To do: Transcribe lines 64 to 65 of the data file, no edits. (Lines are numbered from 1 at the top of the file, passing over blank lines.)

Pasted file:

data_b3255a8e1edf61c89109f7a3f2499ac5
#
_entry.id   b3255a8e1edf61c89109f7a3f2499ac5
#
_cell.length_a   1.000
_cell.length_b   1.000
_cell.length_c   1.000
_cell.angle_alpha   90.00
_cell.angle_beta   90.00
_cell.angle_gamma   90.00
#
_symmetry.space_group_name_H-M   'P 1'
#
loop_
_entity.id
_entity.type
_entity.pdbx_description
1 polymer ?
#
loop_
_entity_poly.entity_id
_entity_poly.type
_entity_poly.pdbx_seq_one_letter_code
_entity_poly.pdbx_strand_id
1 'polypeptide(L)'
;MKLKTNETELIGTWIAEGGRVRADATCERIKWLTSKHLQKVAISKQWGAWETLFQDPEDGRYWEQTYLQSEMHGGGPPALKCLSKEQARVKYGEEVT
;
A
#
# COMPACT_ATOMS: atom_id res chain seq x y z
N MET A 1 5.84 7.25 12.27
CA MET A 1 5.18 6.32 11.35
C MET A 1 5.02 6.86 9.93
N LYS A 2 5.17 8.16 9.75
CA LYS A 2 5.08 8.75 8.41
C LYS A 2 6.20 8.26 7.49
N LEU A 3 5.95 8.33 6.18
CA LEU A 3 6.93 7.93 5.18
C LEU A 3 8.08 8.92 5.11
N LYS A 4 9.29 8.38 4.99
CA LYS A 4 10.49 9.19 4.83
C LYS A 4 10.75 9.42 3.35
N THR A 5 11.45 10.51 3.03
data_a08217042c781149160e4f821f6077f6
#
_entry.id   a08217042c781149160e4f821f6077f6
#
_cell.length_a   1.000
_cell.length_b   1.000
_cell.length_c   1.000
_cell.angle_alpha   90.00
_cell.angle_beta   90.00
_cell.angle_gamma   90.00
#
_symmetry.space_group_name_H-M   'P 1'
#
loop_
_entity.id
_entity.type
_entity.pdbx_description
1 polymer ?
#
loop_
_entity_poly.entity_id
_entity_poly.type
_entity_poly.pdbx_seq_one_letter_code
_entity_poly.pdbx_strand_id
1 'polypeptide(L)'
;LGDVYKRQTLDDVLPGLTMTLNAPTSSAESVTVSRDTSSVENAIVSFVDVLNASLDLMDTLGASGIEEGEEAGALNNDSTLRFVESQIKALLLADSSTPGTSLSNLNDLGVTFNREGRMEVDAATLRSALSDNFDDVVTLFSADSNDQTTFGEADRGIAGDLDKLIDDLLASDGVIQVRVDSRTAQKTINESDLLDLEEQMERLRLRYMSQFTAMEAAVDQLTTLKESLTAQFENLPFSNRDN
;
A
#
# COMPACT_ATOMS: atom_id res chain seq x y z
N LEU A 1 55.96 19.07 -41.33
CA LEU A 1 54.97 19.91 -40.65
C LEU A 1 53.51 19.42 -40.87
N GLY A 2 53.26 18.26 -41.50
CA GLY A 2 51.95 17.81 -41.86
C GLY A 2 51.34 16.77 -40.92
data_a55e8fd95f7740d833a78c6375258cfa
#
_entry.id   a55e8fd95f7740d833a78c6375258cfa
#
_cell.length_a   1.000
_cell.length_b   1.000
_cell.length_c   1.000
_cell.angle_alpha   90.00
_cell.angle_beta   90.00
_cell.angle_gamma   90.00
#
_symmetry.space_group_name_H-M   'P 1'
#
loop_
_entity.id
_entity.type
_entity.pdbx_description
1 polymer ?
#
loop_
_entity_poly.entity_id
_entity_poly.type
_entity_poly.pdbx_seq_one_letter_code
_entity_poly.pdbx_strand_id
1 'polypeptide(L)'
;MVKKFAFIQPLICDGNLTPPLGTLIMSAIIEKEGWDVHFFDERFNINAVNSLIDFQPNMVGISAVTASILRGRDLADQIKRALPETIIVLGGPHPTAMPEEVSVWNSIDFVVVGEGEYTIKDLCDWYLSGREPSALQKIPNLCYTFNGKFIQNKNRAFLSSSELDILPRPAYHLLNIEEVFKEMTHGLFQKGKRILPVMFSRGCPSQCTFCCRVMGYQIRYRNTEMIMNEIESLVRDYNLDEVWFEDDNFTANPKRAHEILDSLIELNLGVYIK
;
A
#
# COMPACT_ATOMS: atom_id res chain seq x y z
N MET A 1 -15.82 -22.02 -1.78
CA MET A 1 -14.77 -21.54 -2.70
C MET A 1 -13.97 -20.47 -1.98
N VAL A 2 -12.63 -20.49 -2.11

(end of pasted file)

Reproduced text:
_entity_poly.entity_id
_entity_poly.type